Celebrating Finland’s special Christmas traditions
Q: Is it true that Christmas is a day earlier in Finland?
A: True in the sense that we eat Christmas dinner on Christmas Eve, 24 December. The tradition of sharing is the same, though, and families and friends gather together to share the warm, festive atmosphere of the evening and enjoy the various traditional Christmas dishes.
Q: What’s on the menu?
A: Oven-baked ham, root vegetable casseroles, mixed beetroot salad, liver casserole and pâtés, meat in aspic, gravad lax or smoked salmon, fish roe and herring dishes constitute the basis of the traditional Finnish Christmas dinner.
Q: We’re not quite ready for Christmas dinner yet, so what happens in the time leading up to the big celebration?
A: We have just begun the period of Advent, which includes the four Sundays leading up to Christmas. This is the time to start making al those vital preparations for Christmas: cleaning and decorating the house, baking, sending Christmas cards, buying and wrapping presents and planning what to serve at Christmas dinner. It’s also a time to put up the Christmas lights on the shopping streets and to gaze longingly at all those delicious treats in shops and market halls.
Q: Is Santa Lucia Day important in Finland?
A: December 13th is Santa Lucia Day. The festival of light came first to Finland’s Swedish-speaking minority but is well known now throughout the country. The festival involves a girl playing the part of Lucia, wearing a white gown, with a wreath on her head. The wreath contains lighted candles to symbolize light and hope at the darkest time of the year.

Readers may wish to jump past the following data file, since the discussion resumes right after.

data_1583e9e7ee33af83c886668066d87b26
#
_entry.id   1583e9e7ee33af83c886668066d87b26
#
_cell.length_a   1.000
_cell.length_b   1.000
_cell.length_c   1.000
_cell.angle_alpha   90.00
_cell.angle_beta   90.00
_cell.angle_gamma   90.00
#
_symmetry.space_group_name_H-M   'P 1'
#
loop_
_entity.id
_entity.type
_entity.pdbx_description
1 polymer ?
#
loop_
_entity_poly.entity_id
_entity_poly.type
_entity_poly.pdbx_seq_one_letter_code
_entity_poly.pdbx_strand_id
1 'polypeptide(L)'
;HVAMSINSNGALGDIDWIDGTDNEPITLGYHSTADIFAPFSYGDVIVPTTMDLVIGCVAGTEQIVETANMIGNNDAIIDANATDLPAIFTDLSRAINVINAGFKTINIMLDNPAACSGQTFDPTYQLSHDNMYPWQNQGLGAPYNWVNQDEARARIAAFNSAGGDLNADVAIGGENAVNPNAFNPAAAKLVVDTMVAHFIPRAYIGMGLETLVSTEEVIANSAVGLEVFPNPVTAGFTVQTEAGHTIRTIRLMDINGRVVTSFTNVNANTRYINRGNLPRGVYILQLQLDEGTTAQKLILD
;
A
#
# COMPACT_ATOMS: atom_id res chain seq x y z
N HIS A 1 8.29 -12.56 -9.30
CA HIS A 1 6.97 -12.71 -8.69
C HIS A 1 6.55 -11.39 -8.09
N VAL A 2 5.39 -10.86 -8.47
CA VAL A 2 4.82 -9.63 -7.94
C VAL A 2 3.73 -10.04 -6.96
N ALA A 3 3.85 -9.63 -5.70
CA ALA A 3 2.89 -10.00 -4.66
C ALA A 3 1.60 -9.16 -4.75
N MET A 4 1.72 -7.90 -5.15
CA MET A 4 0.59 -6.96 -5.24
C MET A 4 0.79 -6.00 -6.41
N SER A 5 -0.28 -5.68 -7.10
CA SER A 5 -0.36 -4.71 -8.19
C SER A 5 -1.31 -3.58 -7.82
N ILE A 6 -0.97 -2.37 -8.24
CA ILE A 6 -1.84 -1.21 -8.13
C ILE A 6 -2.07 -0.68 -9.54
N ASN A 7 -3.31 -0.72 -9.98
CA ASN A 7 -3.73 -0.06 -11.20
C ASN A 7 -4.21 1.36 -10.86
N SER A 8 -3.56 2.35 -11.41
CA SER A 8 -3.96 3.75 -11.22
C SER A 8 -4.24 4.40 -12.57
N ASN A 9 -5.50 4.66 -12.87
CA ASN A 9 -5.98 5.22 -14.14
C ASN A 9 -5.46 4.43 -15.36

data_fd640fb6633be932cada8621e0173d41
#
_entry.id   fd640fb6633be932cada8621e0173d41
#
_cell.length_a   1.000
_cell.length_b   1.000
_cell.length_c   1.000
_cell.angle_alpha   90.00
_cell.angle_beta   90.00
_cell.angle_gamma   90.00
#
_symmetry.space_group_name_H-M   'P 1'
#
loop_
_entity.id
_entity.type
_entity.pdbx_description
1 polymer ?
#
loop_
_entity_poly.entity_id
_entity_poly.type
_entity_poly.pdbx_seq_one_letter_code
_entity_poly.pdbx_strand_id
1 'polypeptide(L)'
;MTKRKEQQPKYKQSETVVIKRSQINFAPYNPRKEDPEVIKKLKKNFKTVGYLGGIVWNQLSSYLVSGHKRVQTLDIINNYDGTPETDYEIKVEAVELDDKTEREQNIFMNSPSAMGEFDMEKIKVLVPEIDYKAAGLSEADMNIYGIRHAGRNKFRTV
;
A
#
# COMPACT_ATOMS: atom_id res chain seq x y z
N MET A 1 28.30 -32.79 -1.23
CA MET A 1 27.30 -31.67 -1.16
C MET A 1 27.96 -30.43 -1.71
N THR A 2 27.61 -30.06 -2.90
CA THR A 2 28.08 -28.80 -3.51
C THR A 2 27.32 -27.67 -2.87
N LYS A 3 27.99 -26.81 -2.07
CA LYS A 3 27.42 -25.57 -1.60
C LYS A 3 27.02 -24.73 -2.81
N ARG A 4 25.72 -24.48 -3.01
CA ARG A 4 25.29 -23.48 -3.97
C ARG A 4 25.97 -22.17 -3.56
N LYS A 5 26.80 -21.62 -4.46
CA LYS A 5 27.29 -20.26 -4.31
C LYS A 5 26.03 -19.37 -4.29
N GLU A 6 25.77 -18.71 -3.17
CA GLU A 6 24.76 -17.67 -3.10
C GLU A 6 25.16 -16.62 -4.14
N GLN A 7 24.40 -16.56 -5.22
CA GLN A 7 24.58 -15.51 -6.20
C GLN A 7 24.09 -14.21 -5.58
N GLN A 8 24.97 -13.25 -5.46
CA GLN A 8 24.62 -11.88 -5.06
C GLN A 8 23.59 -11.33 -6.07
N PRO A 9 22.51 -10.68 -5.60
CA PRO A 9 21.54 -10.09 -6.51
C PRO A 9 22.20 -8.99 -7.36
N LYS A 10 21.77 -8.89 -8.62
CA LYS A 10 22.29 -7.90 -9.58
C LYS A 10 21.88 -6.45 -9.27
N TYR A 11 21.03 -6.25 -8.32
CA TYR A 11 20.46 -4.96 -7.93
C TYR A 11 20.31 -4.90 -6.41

Q: You have made Santa Claus your own, but is there anything specifically Finnish about the jolly chap in the red suit with the white beard?
A: The Finnish equivalent of Father Christmas is in fact a billy goat! Yes, seriously, the “joulupukki” has his origins in the old Nordic traditions of dressing people up in animal disguises. But his thick fur-lined coat worn inside out with a mask and horns understandably didn’t prove universally popular with young children. As for the wider-known image of Santa Claus, we have the American-born artist Haddon Sundblom (1899-1976) to thank for that, as he created the figure to be used in Coca-Cola advertisements during the 1930s. Perhaps we have had some sway on Sundblom’s creativity, as his father way born in Finland.
Q: Where do the elves fit in, then?
A: In the original old myths of Finland, elves (or ‘gnomes’, to be more accurate) were guardians and good spirits of a household. They were believed to live in saunas, barns, stables and cowsheds. Families always took plenty of food out for them, to keep them happy and hopefully to bring fortune and prosperity on the household.
Q: You leave it late to fetch in a good Christmas tree, don’t you!
A: It’s the Finnish tradition to go out into the forest, choose a tree, bring it in and decorate it on 24 December. These days many families choose to fetch a tree some while before this.
For more information, visit visitfinland.com.